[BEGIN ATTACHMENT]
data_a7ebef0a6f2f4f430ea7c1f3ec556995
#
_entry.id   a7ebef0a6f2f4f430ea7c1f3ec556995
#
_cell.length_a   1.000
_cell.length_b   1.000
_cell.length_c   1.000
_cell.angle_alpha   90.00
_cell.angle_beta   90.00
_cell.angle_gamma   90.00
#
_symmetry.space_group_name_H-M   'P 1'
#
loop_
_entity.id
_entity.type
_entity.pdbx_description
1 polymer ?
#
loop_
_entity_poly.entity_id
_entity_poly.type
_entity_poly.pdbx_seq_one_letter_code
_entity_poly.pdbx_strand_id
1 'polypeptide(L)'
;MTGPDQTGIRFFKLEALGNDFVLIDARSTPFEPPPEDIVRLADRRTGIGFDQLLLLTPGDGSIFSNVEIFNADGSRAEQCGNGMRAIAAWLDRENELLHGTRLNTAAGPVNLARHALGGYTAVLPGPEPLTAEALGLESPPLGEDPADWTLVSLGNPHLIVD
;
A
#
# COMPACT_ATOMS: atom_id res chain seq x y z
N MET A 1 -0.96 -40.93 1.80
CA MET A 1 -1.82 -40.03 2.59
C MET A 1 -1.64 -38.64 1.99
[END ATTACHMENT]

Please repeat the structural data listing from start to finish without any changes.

data_a7ebef0a6f2f4f430ea7c1f3ec556995
#
_entry.id   a7ebef0a6f2f4f430ea7c1f3ec556995
#
_cell.length_a   1.000
_cell.length_b   1.000
_cell.length_c   1.000
_cell.angle_alpha   90.00
_cell.angle_beta   90.00
_cell.angle_gamma   90.00
#
_symmetry.space_group_name_H-M   'P 1'
#
loop_
_entity.id
_entity.type
_entity.pdbx_description
1 polymer ?
#
loop_
_entity_poly.entity_id
_entity_poly.type
_entity_poly.pdbx_seq_one_letter_code
_entity_poly.pdbx_strand_id
1 'polypeptide(L)'
;MTGPDQTGIRFFKLEALGNDFVLIDARSTPFEPPPEDIVRLADRRTGIGFDQLLLLTPGDGSIFSNVEIFNADGSRAEQCGNGMRAIAAWLDRENELLHGTRLNTAAGPVNLARHALGGYTAVLPGPEPLTAEALGLESPPLGEDPADWTLVSLGNPHLIVD
;
A
#
# COMPACT_ATOMS: atom_id res chain seq x y z
N MET A 1 -0.96 -40.93 1.80
CA MET A 1 -1.82 -40.03 2.59
C MET A 1 -1.64 -38.64 1.99